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A squint, also called “strabismus”, is a condition wherein both the eyes are unable to align properly. One eye turns inside, upside, downwards, or outwards, while the other one focuses on one point. It can happen every time or at regular intervals as well. This takes place because the muscles that control the movement of the eye and the eyelid ( called the extraocular muscles) are not working together.

As a result, both eyes fail to focus at the same spot at the same time. It can also occur due to a disorder in the brain that further means eyes cannot correctly coordinate. Strabismus also makes binocular vision impossible, so it is difficult for the person to identify depth perception. 

Strabismus most often hits babies and toddlers due to heredity or problems during physical development after birth. Most cases in children are caused because of poor communication between the brain, muscles, and nerves of the eye. However, it can also happen to adults who have faced a stroke, head trauma or are suffering from diabetes. The situation can result in double vision, a lack of depth perception, and even loss of eyesight if left untreated.

Read more: Blurred vision

 

Category of Squint based on Misalignment

  • Hypertropia is a condition of misalignment of eyes where the optical axis of one eye is higher than the other fixating eye. The dissociated vertical deviation is a type of hypertropia that leads to slow upward drift of one or sometimes both eyes, usually when the patient is inattentive.
  • Hypotropia is the condition where the focus is on the eye with the optical axis lower than the other fixating eye.  
  • Esotropia is a form of strabismus wherein one or sometimes both eyes turn towards the inner. The condition can be present throughout, or occur at regular intervals, and can give the affected individual a ‘cross-eyed’ appearance.
  • Exotropia is when one or both eyes turn outward. Exotropia may occur from time to time or maybe constant and can be found in every age group.

 

Types of Strabismus

There are several forms of strabismus. The two most common are:

  • Accommodative Esotropia: This often occurs when farsightedness is left uncorrected and also because of family history. The ability to focus is linked to where the eyes are pointing, because of which the extra focusing effort needed to keep far away objects in clear focus may cause the eyes to turn inward. Symptoms of such conditions include double vision, closing or covering one eye when looking at something near, and tilting or turning the head. Such condition of strabismus usually starts in the first few years of life. And this condition is usually treated with glasses, but may also require eye patching and/or surgery on the muscles of one or both eyes.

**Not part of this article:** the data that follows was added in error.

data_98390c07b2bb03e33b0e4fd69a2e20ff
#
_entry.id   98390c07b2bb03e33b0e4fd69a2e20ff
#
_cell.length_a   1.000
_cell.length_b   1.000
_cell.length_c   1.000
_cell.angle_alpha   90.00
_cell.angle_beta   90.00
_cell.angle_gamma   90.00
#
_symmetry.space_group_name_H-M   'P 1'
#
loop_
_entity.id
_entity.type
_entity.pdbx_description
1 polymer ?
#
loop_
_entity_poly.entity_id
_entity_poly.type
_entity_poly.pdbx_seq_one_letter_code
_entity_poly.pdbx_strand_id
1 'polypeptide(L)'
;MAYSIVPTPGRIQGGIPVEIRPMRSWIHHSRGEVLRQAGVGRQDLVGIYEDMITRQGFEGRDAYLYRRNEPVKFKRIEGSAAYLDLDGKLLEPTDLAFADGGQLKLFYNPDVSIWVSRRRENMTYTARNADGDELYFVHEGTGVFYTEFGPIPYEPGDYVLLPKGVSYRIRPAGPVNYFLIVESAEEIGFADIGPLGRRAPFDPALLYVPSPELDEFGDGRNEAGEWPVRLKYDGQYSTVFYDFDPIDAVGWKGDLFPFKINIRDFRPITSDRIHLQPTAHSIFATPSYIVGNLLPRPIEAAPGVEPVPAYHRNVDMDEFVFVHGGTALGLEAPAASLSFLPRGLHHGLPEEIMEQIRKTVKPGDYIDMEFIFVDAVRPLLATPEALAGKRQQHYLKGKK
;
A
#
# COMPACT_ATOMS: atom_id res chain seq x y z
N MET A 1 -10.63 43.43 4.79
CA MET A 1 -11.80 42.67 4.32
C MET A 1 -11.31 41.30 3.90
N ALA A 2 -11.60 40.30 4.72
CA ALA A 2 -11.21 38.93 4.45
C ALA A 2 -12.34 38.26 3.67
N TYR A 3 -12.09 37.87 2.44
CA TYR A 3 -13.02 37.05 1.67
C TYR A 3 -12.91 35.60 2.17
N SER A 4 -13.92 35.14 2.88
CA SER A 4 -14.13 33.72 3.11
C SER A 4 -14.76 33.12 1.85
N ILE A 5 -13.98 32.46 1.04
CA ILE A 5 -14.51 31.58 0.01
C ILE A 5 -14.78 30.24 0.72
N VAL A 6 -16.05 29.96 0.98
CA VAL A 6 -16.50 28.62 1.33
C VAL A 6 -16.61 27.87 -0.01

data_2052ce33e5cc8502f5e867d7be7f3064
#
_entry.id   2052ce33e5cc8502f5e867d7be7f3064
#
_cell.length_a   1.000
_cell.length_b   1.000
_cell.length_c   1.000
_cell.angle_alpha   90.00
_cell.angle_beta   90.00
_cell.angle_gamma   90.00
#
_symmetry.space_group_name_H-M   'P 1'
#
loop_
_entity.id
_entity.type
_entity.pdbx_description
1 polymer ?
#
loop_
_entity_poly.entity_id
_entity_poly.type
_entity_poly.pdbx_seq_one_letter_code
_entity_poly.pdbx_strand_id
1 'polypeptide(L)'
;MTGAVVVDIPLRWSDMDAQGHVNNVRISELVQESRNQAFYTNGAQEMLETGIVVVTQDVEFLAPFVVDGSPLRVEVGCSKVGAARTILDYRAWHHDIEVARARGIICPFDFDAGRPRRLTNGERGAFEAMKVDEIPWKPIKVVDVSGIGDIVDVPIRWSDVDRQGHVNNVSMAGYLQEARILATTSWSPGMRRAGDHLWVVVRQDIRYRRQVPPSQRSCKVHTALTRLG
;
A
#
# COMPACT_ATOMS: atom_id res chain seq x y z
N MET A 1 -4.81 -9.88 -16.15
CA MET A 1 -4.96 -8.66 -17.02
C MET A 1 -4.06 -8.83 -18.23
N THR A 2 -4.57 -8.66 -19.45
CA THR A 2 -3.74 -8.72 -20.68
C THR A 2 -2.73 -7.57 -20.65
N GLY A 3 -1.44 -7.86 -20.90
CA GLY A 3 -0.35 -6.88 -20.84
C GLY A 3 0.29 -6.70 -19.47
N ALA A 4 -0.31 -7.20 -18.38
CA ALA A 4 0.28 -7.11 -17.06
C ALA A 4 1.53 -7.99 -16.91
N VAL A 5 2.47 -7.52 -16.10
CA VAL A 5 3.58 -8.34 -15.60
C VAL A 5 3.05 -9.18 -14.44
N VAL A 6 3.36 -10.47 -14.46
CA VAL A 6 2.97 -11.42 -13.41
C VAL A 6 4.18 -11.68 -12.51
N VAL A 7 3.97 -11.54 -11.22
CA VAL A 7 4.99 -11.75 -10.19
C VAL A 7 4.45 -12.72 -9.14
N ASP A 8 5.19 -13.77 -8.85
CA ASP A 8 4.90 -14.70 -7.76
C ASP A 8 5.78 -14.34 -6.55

• Intermittent Exotropia: In this type of strabismus, one eye gets fixated (concentrated) on a target while the other eye is pointing outward. Symptoms may include double vision, headaches, difficulty reading, eyestrain, and closing one eye when viewing far-away objects or when in bright light. Patients may have no symptoms while the ocular deviation (difference) may be noticed by others. Intermittent Exotropia can happen at any age. Treatment may involve glasses, patching, eye exercises, and/or surgery on the muscles of one or both eyes.

Read More: Squint eye treatment

 

Causes of Squint or Strabismus

Most adults are found to have the problem of squint since their childhood. However, strabismus can also begin in adulthood due to medical problems. Most squints are the result of a malformation of the neuromuscular control of eye movement. Sometimes it is noticed that there is a problem with the actual eye muscle. It is often witnessed that squint is inherited, and about 30 percent of children with strabismus have a family member with a similar problem.

 

Other conditions associated with strabismus include:

  • Uncorrected refractive errors.
  • Poor vision in one eye.
  • Cerebral palsy.
  • Down syndrome (20-60% of these patients are affected).
  • Hydrocephalus (a congenital disease that results in a build-up of fluid in the brain).
  • Brain tumors.
  • Stroke (the leading cause of strabismus in adults)
  • Head injuries, which can damage the area of the brain responsible for the control of eye movement, the nerves that control eye movement, and the eye muscles.
  • Neurological (nervous system) problems.
  • Graves’ disease (overproduction of thyroid hormone).

 

Symptoms of Strabismus

Symptoms of Strabismus

Adults with squints may experience:

  • Eye fatigue.
  • Double vision.
  • Overlapped or blurred images.